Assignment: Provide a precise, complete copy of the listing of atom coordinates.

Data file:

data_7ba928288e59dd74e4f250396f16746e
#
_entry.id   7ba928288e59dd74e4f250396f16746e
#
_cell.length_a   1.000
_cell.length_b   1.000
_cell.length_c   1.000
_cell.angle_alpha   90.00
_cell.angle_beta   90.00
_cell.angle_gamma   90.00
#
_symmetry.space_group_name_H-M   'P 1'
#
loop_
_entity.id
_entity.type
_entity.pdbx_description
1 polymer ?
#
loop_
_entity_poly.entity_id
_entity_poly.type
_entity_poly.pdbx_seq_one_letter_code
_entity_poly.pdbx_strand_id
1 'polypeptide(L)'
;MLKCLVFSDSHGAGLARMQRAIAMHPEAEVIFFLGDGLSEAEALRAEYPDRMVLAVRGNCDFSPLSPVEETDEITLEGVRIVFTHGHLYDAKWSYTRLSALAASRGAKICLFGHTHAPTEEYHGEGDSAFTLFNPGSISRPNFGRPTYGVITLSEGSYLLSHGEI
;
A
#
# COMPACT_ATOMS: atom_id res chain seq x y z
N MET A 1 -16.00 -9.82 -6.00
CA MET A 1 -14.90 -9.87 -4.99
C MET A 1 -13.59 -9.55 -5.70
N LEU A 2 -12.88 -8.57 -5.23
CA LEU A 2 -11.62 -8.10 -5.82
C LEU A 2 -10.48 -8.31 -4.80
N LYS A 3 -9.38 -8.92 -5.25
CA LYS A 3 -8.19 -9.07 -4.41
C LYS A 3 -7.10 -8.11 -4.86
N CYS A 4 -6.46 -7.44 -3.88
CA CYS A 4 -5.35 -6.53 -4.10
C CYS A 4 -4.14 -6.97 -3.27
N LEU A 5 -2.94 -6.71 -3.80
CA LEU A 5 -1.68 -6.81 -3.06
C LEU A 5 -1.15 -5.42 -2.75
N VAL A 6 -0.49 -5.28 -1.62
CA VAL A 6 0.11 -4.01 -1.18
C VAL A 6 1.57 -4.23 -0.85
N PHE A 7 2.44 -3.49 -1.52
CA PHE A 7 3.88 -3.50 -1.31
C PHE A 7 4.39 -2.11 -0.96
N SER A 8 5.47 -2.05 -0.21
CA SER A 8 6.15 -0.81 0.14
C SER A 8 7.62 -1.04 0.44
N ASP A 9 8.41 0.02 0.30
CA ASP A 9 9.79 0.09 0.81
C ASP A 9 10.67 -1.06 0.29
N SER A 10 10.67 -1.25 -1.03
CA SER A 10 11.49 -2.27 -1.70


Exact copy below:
data_7ba928288e59dd74e4f250396f16746e
#
_entry.id   7ba928288e59dd74e4f250396f16746e
#
_cell.length_a   1.000
_cell.length_b   1.000
_cell.length_c   1.000
_cell.angle_alpha   90.00
_cell.angle_beta   90.00
_cell.angle_gamma   90.00
#
_symmetry.space_group_name_H-M   'P 1'
#
loop_
_entity.id
_entity.type
_entity.pdbx_description
1 polymer ?
#
loop_
_entity_poly.entity_id
_entity_poly.type
_entity_poly.pdbx_seq_one_letter_code
_entity_poly.pdbx_strand_id
1 'polypeptide(L)'
;MLKCLVFSDSHGAGLARMQRAIAMHPEAEVIFFLGDGLSEAEALRAEYPDRMVLAVRGNCDFSPLSPVEETDEITLEGVRIVFTHGHLYDAKWSYTRLSALAASRGAKICLFGHTHAPTEEYHGEGDSAFTLFNPGSISRPNFGRPTYGVITLSEGSYLLSHGEI
;
A
#
# COMPACT_ATOMS: atom_id res chain seq x y z
N MET A 1 -16.00 -9.82 -6.00
CA MET A 1 -14.90 -9.87 -4.99
C MET A 1 -13.59 -9.55 -5.70
N LEU A 2 -12.88 -8.57 -5.23
CA LEU A 2 -11.62 -8.10 -5.82
C LEU A 2 -10.48 -8.31 -4.80
N LYS A 3 -9.38 -8.92 -5.25
CA LYS A 3 -8.19 -9.07 -4.41
C LYS A 3 -7.10 -8.11 -4.86
N CYS A 4 -6.46 -7.44 -3.88
CA CYS A 4 -5.35 -6.53 -4.10
C CYS A 4 -4.14 -6.97 -3.27
N LEU A 5 -2.94 -6.71 -3.80
CA LEU A 5 -1.68 -6.81 -3.06
C LEU A 5 -1.15 -5.42 -2.75
N VAL A 6 -0.49 -5.28 -1.62
CA VAL A 6 0.11 -4.01 -1.18
C VAL A 6 1.57 -4.23 -0.85
N PHE A 7 2.44 -3.49 -1.52
CA PHE A 7 3.88 -3.50 -1.31
C PHE A 7 4.39 -2.11 -0.96
N SER A 8 5.47 -2.05 -0.21
CA SER A 8 6.15 -0.81 0.14
C SER A 8 7.62 -1.04 0.44
N ASP A 9 8.41 0.02 0.30
CA ASP A 9 9.79 0.09 0.81
C ASP A 9 10.67 -1.06 0.29
N SER A 10 10.67 -1.25 -1.03
CA SER A 10 11.49 -2.27 -1.70